“Stargate” joined “Disclosure,” “Terminal Velocity” and “Speed” last week as one of the unstoppable titles, even in the face of earthquakes and floods, while “Pulp Fiction” sniffed up a satisfying overseas cume.

“Stargate” made a galactic leap in its cume to $30 million in its 10 weeks of overseas release. The most recent territories to join its galaxy are Hong Kong and Singapore, with sources estimating opening figures at around $175,000 and $250,000, respectively. Distributors said they were pleased with the reception, given that the Chinese New Year vacation is generally not a moviegoing weekend.

In the U.K., “Stargate” has cumed a stellar $10 million in 25 days, while its opening in France on Feb. 1 was estimated to have netted $650,000 from 100,000 admissions in 226 cinemas. Insiders said they were confident the movie would easily surpass its U.S. cume of $70.6 million, with the phenom pic set to hit Australia on Feb. 16.

Warner’s “Disclosure” jumped to $44.4 million, powered by an excellent opening in Italy ($2.8 million on 207 screens) after a high-powered ad campaign. “Disclosure” and “Stargate” overshadowed all else in Italy, with Columbia TriStar’s “It Could Happen to You” not really happening at all. “Disclosure” also opened in Spain ($1.9 million on 138) and Mexico ($1.1 million on 125), while creating much steam in Sweden, opening on $513,437 on 72 (outranking the openings of “Indecent Proposal” by 180% and “Fatal Attraction” by 70%) and Hong Kong with $557,864 on nine. It also opened Feb. 1 in France on 46 Parisian screens, selling 29,000 tickets.

“Interview With the Vampire,” meanwhile, chomped through the $100 million mark this week, finishing up with a cume of $101.1 million.

Buena Vista had a busy week with “The Lion King” continuing its worldwide roar to a cume of $411 million on the way to around $415 million by Feb. 6. BV’s “Terminal Velocity” looks set to pass its weak domestic taking of $16.3 million by Feb. 6, with its total sitting at about $15 million – $1.2 million of that coming from its opening week in Australia. Robert Redford’s “Quiz Show” also netted an Australian cume of about $1.2 million in its only overseas market to date.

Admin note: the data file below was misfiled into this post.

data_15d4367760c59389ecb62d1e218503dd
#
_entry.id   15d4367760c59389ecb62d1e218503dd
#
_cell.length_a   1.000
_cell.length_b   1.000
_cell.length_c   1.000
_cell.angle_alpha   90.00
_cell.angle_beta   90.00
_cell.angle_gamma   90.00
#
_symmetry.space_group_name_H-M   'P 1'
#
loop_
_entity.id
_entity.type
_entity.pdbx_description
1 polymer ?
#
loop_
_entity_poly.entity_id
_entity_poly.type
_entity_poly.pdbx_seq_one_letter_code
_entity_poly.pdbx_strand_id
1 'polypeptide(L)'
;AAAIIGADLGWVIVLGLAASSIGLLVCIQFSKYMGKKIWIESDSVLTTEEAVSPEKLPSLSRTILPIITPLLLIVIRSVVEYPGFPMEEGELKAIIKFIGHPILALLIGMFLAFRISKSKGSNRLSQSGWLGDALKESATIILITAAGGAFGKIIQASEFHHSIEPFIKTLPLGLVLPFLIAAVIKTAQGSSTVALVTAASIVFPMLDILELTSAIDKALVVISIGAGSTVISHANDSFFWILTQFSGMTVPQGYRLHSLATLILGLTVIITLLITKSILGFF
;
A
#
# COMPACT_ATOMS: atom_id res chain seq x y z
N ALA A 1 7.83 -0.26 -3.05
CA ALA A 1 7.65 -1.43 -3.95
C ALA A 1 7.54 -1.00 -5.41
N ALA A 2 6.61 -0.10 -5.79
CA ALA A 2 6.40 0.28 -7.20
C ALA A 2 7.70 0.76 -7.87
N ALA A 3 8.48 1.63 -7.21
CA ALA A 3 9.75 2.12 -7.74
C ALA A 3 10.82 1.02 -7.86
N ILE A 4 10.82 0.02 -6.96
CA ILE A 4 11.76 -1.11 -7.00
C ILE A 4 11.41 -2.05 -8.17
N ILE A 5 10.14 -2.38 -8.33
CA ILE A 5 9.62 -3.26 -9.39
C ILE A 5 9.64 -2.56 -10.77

Also Down Under, two New Zealand movies found themselves in the top 10: Miramax’s “Heavenly Creatures” bagged $330,140 on 34 screens in its premiere week, while Dendy’s “Once Were Warriors” cumed $1.8 million.

Fox’s “Speed” hurtled to $191.3 million, with Japan proving to be the most stalwart supporter of the Keanu Reeves action pic. In Japan, “Speed” pulled in another $1.8 million after a 5% drop in business for a new Nippon gross of $52.7 million.

Miramax’s “Pulp Fiction” nosed toward a cume of $65 million, sniffing up $16.2 million on 150 screens in the U.K., $5.5 million on 60 screens Down Under but only $3.3 million in a quiet week in Germany and $2.5 million in three weeks in Spain. Woody Allen’s “Bullets Over Broadway” notched up $4.5 million in three weeks in France.

Polygram’s “The Adventures of Priscilla, Queen of the Desert” boogied up to an overseas total of $21.3 million, with France forking out $1.3 million.

At the end of its fourth week in Australia, UIP’s “Drop Zone” was hovering on the $3 million mark and “Little Rascals” posted a cume of nearly $7 million, $3.7 million of which was kicked in from 94 Aussie screens. Another performer is “Junior,” which bloated to a foreign cume of $52 million, with Japan the heaviest performer, notching its cume up to $13 million and new arrival Singapore weighing in at nearly $500,000.

UIP’s “The River Wild,” however, floated on $9.2 million, trickling in a modest $138,293 on its first day in France on 253 screens, while buoying up just $1.1 million at the end its first week in Germany and $172,208 in its first week in New Zealand on 23 screens.

In New Zealand, UIP reported a 38% increase last year in Kiwi cinema admissions; 1993 saw a 50% jump from the year before.

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